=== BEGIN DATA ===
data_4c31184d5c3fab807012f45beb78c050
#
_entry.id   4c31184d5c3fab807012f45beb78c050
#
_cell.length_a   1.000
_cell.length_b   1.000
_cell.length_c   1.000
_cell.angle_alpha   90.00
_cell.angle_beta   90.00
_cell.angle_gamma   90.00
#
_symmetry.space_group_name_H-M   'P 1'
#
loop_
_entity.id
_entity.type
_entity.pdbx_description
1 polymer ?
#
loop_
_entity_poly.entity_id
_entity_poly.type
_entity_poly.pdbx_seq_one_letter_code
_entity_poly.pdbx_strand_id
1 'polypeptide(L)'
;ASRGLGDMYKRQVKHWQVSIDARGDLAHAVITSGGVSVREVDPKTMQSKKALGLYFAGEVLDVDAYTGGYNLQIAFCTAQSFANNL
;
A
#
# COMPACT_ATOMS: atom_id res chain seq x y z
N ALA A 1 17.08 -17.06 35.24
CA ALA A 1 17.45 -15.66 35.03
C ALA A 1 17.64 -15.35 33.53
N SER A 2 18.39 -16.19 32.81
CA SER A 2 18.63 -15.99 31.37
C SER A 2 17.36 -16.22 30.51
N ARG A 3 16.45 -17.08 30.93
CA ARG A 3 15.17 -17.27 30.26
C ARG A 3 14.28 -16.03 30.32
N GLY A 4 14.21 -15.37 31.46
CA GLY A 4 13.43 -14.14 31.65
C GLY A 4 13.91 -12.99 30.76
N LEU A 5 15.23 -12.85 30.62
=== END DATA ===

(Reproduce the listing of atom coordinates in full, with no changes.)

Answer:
data_4c31184d5c3fab807012f45beb78c050
#
_entry.id   4c31184d5c3fab807012f45beb78c050
#
_cell.length_a   1.000
_cell.length_b   1.000
_cell.length_c   1.000
_cell.angle_alpha   90.00
_cell.angle_beta   90.00
_cell.angle_gamma   90.00
#
_symmetry.space_group_name_H-M   'P 1'
#
loop_
_entity.id
_entity.type
_entity.pdbx_description
1 polymer ?
#
loop_
_entity_poly.entity_id
_entity_poly.type
_entity_poly.pdbx_seq_one_letter_code
_entity_poly.pdbx_strand_id
1 'polypeptide(L)'
;ASRGLGDMYKRQVKHWQVSIDARGDLAHAVITSGGVSVREVDPKTMQSKKALGLYFAGEVLDVDAYTGGYNLQIAFCTAQSFANNL
;
A
#
# COMPACT_ATOMS: atom_id res chain seq x y z
N ALA A 1 17.08 -17.06 35.24
CA ALA A 1 17.45 -15.66 35.03
C ALA A 1 17.64 -15.35 33.53
N SER A 2 18.39 -16.19 32.81
CA SER A 2 18.63 -15.99 31.37
C SER A 2 17.36 -16.22 30.51
N ARG A 3 16.45 -17.08 30.93
CA ARG A 3 15.17 -17.27 30.26
C ARG A 3 14.28 -16.03 30.32
N GLY A 4 14.21 -15.37 31.46
CA GLY A 4 13.43 -14.14 31.65
C GLY A 4 13.91 -12.99 30.76
N LEU A 5 15.23 -12.85 30.62